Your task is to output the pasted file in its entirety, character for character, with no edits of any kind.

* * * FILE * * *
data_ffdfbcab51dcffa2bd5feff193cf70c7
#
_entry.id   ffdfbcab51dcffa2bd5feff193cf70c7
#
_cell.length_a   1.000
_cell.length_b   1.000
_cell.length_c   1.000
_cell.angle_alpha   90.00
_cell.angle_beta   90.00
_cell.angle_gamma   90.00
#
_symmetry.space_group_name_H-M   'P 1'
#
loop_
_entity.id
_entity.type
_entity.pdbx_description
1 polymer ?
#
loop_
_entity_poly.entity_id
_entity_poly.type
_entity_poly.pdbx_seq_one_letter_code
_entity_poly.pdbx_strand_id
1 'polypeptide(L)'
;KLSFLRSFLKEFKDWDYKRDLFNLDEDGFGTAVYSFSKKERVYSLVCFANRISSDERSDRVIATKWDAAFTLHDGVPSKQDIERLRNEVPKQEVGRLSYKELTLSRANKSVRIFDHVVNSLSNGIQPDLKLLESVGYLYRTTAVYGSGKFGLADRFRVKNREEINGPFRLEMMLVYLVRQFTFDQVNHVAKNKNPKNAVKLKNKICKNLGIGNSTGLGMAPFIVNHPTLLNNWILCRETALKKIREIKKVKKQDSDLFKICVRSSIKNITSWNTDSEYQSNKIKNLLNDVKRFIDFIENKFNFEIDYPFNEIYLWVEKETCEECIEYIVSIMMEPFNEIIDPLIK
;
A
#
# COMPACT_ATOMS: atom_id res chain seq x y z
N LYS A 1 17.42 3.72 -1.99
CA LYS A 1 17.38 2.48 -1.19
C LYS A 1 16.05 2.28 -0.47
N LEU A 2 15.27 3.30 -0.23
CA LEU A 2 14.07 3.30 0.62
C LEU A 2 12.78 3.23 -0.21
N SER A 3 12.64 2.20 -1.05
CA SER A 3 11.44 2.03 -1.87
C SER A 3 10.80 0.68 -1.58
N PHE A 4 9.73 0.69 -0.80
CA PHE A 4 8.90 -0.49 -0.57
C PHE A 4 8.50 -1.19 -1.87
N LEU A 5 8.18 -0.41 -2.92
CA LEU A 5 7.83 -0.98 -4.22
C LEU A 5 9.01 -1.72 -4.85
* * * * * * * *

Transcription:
data_ffdfbcab51dcffa2bd5feff193cf70c7
#
_entry.id   ffdfbcab51dcffa2bd5feff193cf70c7
#
_cell.length_a   1.000
_cell.length_b   1.000
_cell.length_c   1.000
_cell.angle_alpha   90.00
_cell.angle_beta   90.00
_cell.angle_gamma   90.00
#
_symmetry.space_group_name_H-M   'P 1'
#
loop_
_entity.id
_entity.type
_entity.pdbx_description
1 polymer ?
#
loop_
_entity_poly.entity_id
_entity_poly.type
_entity_poly.pdbx_seq_one_letter_code
_entity_poly.pdbx_strand_id
1 'polypeptide(L)'
;KLSFLRSFLKEFKDWDYKRDLFNLDEDGFGTAVYSFSKKERVYSLVCFANRISSDERSDRVIATKWDAAFTLHDGVPSKQDIERLRNEVPKQEVGRLSYKELTLSRANKSVRIFDHVVNSLSNGIQPDLKLLESVGYLYRTTAVYGSGKFGLADRFRVKNREEINGPFRLEMMLVYLVRQFTFDQVNHVAKNKNPKNAVKLKNKICKNLGIGNSTGLGMAPFIVNHPTLLNNWILCRETALKKIREIKKVKKQDSDLFKICVRSSIKNITSWNTDSEYQSNKIKNLLNDVKRFIDFIENKFNFEIDYPFNEIYLWVEKETCEECIEYIVSIMMEPFNEIIDPLIK
;
A
#
# COMPACT_ATOMS: atom_id res chain seq x y z
N LYS A 1 17.42 3.72 -1.99
CA LYS A 1 17.38 2.48 -1.19
C LYS A 1 16.05 2.28 -0.47
N LEU A 2 15.27 3.30 -0.23
CA LEU A 2 14.07 3.30 0.62
C LEU A 2 12.78 3.23 -0.21
N SER A 3 12.64 2.20 -1.05
CA SER A 3 11.44 2.03 -1.87
C SER A 3 10.80 0.68 -1.58
N PHE A 4 9.73 0.69 -0.80
CA PHE A 4 8.90 -0.49 -0.57
C PHE A 4 8.50 -1.19 -1.87
N LEU A 5 8.18 -0.41 -2.92
CA LEU A 5 7.83 -0.98 -4.22
C LEU A 5 9.01 -1.72 -4.85